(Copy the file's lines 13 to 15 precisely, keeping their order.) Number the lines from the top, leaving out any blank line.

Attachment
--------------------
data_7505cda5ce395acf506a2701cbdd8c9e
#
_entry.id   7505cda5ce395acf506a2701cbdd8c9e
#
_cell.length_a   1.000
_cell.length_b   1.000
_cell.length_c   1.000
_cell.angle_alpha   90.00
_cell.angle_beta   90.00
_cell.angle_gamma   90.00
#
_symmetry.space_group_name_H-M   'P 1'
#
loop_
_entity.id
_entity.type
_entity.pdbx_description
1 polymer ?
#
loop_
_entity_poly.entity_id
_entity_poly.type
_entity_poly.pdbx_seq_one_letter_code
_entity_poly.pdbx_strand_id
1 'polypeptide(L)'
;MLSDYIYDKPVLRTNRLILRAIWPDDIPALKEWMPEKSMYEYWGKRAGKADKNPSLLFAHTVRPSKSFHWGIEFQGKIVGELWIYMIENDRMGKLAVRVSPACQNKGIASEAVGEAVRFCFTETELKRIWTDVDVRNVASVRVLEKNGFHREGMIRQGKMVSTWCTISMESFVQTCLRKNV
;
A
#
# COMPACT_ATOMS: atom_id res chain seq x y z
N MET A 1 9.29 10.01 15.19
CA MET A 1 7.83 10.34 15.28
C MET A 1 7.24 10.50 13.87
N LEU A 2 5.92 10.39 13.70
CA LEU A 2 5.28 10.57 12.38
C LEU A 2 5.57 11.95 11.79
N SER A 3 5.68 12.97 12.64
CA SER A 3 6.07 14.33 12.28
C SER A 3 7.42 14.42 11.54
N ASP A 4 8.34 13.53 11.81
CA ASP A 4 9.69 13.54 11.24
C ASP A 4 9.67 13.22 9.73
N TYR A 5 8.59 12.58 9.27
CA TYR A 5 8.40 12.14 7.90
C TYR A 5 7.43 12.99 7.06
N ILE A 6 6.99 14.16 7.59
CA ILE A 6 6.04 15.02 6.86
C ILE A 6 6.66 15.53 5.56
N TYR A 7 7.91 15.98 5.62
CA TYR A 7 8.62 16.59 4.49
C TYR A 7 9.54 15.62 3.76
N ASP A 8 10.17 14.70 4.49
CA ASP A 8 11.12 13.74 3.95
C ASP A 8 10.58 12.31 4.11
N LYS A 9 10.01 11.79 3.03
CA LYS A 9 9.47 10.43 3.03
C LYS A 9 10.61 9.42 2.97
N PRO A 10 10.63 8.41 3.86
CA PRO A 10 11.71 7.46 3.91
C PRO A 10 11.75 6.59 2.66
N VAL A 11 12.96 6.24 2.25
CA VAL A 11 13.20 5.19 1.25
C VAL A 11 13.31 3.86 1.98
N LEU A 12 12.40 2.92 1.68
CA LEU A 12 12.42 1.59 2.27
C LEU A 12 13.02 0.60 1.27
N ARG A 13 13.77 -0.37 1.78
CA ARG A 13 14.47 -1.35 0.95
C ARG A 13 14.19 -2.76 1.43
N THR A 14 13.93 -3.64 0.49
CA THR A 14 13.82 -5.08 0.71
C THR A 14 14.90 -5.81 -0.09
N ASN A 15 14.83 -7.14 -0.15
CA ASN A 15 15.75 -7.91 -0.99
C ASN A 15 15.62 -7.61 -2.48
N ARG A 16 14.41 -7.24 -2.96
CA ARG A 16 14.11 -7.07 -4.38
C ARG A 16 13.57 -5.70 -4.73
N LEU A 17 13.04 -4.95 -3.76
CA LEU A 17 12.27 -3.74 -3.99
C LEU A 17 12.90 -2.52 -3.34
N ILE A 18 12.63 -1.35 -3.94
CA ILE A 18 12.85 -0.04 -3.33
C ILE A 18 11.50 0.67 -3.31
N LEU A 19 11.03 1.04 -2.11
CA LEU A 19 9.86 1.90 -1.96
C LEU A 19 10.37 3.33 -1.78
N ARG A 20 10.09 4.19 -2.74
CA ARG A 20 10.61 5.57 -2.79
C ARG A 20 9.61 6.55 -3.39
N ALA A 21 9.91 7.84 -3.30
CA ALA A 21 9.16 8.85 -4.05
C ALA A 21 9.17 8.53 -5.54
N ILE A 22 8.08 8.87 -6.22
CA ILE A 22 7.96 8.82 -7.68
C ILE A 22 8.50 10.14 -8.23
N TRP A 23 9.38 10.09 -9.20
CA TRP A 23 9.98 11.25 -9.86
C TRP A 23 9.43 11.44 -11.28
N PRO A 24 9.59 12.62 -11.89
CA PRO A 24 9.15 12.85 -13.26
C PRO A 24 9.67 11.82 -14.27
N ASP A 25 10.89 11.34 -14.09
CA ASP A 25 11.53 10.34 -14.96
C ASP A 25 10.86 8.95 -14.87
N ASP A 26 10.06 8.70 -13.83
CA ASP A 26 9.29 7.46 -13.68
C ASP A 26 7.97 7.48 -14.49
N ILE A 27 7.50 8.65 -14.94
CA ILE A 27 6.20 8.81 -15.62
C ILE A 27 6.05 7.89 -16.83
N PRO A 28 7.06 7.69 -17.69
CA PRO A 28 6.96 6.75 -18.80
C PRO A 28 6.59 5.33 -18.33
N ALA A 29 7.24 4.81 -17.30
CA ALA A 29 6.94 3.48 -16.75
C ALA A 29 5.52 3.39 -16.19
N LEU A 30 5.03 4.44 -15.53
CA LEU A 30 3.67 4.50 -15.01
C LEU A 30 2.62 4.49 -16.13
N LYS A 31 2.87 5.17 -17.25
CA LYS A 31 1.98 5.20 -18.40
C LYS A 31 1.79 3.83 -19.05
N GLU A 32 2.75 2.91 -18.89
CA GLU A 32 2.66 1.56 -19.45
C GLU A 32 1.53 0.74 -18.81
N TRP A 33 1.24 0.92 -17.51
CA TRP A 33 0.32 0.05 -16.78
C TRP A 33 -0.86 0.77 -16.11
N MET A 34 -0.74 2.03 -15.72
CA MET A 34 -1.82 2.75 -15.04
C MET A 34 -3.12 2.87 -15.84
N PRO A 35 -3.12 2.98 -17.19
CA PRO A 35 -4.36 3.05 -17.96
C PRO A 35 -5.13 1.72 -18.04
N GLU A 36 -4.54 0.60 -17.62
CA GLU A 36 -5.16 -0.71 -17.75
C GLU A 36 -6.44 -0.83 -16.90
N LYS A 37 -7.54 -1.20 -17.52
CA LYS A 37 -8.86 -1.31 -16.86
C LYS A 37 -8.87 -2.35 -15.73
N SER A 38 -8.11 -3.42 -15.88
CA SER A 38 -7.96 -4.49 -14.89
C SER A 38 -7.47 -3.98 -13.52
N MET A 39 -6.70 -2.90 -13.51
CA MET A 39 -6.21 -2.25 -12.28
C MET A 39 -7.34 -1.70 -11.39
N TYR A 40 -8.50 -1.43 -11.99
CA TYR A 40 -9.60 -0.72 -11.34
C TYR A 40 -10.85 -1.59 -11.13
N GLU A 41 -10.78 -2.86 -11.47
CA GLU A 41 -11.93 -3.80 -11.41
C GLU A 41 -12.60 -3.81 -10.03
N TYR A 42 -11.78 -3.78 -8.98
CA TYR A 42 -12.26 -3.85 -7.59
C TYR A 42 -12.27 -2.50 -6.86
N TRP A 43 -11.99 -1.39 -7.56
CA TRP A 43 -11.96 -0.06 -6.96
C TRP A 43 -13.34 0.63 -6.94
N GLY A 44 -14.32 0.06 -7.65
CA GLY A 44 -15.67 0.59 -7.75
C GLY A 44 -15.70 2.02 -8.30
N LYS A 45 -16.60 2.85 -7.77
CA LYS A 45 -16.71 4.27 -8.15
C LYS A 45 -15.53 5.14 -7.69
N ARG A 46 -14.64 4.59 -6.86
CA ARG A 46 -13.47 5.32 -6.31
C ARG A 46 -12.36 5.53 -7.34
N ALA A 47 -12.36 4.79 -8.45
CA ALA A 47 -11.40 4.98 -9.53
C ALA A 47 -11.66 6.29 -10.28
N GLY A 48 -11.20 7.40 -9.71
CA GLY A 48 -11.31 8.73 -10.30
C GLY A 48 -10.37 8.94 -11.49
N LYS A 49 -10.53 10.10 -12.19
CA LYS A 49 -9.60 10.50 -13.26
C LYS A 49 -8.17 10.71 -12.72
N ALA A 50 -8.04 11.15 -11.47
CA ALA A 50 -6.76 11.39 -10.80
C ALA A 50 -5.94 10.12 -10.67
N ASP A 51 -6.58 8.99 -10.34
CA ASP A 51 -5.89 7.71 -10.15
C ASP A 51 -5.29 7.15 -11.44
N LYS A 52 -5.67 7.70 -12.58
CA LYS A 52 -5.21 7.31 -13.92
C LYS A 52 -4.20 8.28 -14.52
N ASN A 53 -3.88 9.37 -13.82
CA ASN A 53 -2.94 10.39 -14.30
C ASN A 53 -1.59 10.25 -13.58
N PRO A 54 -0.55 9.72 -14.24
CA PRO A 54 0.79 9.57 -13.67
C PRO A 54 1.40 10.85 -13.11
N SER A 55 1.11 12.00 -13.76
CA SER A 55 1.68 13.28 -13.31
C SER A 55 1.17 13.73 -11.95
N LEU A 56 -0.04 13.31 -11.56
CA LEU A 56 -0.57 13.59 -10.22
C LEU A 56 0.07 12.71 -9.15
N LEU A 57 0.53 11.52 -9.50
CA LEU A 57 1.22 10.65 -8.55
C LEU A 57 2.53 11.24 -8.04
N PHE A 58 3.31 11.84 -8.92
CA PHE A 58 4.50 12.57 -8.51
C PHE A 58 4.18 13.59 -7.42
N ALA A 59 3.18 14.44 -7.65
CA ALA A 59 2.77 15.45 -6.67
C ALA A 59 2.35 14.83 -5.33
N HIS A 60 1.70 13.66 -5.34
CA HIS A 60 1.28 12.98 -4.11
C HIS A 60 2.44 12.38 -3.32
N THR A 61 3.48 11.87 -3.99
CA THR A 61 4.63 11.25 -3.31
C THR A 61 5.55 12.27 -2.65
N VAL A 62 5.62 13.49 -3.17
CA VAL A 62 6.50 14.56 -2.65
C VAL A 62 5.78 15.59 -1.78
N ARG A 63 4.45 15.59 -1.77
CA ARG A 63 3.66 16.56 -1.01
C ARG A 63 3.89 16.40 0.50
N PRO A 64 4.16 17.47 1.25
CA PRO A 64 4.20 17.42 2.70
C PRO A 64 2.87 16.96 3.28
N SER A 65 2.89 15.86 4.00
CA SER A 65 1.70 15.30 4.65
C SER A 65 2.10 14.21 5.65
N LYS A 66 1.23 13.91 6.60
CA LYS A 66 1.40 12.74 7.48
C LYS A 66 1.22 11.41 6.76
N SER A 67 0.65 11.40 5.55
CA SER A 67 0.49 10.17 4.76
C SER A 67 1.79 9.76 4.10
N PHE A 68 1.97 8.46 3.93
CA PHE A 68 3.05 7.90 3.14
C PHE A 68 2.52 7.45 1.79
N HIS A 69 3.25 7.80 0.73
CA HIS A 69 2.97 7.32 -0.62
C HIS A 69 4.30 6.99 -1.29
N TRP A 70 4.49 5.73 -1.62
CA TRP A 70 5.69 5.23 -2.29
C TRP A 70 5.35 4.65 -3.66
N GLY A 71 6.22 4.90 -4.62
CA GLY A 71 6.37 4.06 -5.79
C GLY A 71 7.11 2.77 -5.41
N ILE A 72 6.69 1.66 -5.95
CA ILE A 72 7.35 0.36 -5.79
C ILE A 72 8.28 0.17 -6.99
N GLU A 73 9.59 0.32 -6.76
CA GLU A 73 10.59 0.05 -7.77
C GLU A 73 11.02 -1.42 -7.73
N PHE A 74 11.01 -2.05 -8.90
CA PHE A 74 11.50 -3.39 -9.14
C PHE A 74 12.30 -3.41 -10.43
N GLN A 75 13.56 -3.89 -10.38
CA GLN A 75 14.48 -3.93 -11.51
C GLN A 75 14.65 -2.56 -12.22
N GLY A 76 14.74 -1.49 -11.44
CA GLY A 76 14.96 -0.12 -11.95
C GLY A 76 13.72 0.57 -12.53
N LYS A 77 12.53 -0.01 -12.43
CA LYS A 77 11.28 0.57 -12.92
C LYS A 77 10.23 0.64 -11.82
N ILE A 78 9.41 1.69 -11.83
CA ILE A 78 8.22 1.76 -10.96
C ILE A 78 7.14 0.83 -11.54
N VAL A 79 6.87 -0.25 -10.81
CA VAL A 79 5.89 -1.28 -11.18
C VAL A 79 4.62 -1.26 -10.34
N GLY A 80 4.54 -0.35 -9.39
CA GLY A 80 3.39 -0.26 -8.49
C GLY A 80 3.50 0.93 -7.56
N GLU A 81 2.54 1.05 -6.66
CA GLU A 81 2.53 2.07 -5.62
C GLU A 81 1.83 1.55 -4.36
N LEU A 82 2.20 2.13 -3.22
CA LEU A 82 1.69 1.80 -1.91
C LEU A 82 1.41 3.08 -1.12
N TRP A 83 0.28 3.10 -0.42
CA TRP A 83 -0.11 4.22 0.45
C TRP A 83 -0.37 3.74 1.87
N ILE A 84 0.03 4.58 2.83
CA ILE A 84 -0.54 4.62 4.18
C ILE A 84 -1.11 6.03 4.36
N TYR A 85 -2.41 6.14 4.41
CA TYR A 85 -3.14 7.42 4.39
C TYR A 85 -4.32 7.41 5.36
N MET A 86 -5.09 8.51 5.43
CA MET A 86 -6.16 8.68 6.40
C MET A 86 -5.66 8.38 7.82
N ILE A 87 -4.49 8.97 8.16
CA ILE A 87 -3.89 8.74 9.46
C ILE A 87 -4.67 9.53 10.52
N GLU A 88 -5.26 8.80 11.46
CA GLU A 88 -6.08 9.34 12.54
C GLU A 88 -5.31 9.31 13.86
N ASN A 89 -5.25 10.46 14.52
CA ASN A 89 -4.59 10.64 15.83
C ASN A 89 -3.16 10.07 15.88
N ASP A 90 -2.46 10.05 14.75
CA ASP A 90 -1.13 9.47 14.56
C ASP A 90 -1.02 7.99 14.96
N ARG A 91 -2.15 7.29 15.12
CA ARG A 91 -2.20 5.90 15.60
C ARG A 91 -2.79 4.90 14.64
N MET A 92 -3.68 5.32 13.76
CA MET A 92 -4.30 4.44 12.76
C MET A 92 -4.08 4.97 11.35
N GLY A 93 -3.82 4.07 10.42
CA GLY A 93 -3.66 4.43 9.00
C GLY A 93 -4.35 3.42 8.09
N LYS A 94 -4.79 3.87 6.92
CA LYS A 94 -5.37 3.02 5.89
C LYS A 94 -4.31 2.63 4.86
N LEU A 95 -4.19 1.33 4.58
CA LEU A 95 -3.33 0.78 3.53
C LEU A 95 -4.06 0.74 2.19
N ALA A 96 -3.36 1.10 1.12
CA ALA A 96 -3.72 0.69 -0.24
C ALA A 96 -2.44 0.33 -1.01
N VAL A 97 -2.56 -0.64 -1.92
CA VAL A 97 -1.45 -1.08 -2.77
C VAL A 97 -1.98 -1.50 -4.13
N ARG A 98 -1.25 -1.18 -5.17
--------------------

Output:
#
loop_
_entity.id